Is catcalling really a clueless call for attention?
“This American Life” made me wonder why anti-catcalling stories fall on deaf ears
Writer’s note: This post was originally published on Medium’s “We Need to Talk” on April 24, 2022.
I was walking around downtown Chicago and I saw him — 6'5, muscular, Kit Kat complexion, light facial hair, and wearing one of those M&M race car jackets that were stylish in hip-hop at the time. I looked at him. He looked at me. I kept looking at him but walked in the opposite direction. The two of us continued on our own paths. Then, out of the corner of my eye, I could see M&Ms again.
I looked up. He looked down. I smiled. He said, “Hello.” And that was all it took. I dated him for a few months, and it was a very good time (give or take a few arguments). A few weeks ago, I was flipping through an old photo album and did a double-take on his photos; I’d forgotten what he looked like and remembered him by name only. I thought back to when I showed my great great aunt his pic, and she went, “Mmph!”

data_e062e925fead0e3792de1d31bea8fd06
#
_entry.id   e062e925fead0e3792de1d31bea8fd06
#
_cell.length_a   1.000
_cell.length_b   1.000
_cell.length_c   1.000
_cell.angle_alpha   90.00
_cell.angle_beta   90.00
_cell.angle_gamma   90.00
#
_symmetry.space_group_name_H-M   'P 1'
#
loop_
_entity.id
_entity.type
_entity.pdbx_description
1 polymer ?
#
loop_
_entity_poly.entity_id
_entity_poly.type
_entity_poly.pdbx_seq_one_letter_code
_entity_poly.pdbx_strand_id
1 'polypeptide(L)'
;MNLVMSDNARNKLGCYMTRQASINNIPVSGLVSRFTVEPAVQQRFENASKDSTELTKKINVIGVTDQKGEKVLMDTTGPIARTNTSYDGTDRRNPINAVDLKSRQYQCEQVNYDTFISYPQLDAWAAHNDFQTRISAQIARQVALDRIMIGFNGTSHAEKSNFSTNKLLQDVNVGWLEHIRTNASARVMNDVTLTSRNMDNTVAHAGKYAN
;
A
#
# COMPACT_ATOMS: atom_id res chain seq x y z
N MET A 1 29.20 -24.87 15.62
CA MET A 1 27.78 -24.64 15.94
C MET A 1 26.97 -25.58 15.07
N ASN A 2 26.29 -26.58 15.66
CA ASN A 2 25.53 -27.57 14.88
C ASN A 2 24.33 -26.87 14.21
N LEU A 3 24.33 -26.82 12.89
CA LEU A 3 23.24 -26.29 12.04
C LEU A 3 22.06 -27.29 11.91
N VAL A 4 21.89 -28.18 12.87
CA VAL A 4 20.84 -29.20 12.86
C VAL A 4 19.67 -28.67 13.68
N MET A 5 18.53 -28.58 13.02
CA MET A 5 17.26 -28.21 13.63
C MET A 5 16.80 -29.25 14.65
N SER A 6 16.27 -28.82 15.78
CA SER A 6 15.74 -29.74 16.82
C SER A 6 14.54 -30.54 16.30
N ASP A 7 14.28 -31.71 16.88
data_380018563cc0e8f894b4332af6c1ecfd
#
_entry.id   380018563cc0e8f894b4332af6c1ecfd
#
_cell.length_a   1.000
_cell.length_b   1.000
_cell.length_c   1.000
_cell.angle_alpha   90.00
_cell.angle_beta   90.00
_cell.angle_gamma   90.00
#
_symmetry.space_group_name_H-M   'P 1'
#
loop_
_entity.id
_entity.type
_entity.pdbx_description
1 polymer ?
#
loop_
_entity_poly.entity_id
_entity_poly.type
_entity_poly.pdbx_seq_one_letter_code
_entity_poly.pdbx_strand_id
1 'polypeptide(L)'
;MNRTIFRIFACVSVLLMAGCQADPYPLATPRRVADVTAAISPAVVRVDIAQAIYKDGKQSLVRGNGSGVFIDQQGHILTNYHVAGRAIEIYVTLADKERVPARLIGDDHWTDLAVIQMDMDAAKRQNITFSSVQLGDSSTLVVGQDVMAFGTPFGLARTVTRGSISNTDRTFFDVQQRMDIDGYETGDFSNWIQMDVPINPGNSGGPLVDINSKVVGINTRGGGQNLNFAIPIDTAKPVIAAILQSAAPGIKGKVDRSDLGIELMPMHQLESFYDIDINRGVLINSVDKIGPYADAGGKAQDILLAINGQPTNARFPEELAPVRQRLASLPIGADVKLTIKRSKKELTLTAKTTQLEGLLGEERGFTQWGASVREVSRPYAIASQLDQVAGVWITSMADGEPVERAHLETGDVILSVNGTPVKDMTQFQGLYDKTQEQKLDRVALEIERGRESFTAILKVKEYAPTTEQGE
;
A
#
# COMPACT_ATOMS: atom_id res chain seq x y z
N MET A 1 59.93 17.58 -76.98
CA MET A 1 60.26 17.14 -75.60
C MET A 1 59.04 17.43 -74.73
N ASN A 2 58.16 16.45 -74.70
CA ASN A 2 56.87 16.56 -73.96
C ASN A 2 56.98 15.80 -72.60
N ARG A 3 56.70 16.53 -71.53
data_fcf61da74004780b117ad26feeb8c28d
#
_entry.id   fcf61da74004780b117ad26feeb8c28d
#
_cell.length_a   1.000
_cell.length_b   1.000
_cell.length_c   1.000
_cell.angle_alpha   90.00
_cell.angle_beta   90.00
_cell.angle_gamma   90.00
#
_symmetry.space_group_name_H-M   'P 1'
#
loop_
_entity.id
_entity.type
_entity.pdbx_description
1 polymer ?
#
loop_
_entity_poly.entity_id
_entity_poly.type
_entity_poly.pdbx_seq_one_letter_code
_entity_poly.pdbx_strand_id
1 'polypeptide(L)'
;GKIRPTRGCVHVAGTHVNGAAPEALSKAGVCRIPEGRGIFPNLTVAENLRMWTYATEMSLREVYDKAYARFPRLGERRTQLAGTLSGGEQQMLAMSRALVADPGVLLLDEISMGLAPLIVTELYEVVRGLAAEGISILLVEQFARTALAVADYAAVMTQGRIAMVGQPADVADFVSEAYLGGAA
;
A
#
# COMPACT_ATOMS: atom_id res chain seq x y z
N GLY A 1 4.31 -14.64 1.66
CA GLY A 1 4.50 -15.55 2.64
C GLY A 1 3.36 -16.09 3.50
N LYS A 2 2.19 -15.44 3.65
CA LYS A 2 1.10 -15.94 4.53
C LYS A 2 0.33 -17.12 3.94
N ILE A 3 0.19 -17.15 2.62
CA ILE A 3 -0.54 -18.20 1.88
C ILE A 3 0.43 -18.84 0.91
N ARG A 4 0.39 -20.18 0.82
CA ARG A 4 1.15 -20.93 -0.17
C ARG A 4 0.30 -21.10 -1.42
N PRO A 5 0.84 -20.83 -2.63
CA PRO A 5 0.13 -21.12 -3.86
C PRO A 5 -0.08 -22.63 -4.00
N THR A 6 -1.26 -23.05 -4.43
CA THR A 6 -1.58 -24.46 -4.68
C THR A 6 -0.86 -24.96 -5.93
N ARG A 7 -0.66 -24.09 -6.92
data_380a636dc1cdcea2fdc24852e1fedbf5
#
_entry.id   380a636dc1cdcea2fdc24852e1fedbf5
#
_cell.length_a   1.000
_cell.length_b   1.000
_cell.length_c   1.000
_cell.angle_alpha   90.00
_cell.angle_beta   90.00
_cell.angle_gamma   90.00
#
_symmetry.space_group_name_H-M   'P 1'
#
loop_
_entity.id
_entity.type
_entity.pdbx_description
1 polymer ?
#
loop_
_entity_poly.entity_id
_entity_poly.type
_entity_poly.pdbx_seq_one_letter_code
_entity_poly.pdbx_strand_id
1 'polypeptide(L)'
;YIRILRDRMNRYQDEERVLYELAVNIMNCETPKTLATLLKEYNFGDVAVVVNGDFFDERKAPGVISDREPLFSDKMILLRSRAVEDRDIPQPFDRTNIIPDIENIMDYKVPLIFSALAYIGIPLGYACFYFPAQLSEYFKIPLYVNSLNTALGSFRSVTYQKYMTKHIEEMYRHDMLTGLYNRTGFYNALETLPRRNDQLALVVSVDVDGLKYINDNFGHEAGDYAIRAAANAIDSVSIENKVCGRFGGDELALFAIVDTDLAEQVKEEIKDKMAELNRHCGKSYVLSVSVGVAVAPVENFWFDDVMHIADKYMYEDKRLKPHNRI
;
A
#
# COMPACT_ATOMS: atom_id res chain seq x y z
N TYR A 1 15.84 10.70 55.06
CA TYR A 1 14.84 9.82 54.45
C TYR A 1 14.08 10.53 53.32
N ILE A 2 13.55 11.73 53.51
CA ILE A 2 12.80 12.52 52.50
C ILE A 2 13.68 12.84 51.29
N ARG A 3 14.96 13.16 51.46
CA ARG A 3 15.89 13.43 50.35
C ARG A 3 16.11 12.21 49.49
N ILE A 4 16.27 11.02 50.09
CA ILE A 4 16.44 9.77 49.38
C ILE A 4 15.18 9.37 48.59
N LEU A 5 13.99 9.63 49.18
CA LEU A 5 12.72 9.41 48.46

Shortly after I met him, I had the bright idea to whiten my teeth. I still don’t know why, but teeth whitener turns my teeth yellow. I was furious. I could make my teeth yellow for free! I called my dentist to get all that teeth whitener scraped off so they could go back to what they used to look like, an imperfect white. But a few days before my appointment was scheduled, he sized up my mouth during a Metra train ride and said, “You’re still pretty either way.”
My favorite part of that story isn’t his physical appearance, him cheering me up for my yellow teeth nor that we dated at all. It was how he approached me initially. It wasn’t flashy. It wasn’t loud. It didn’t cause any scenes. It was calm, cool and paying attention to my behavior. It was not that unbearable catcalling method that (some) men like so much.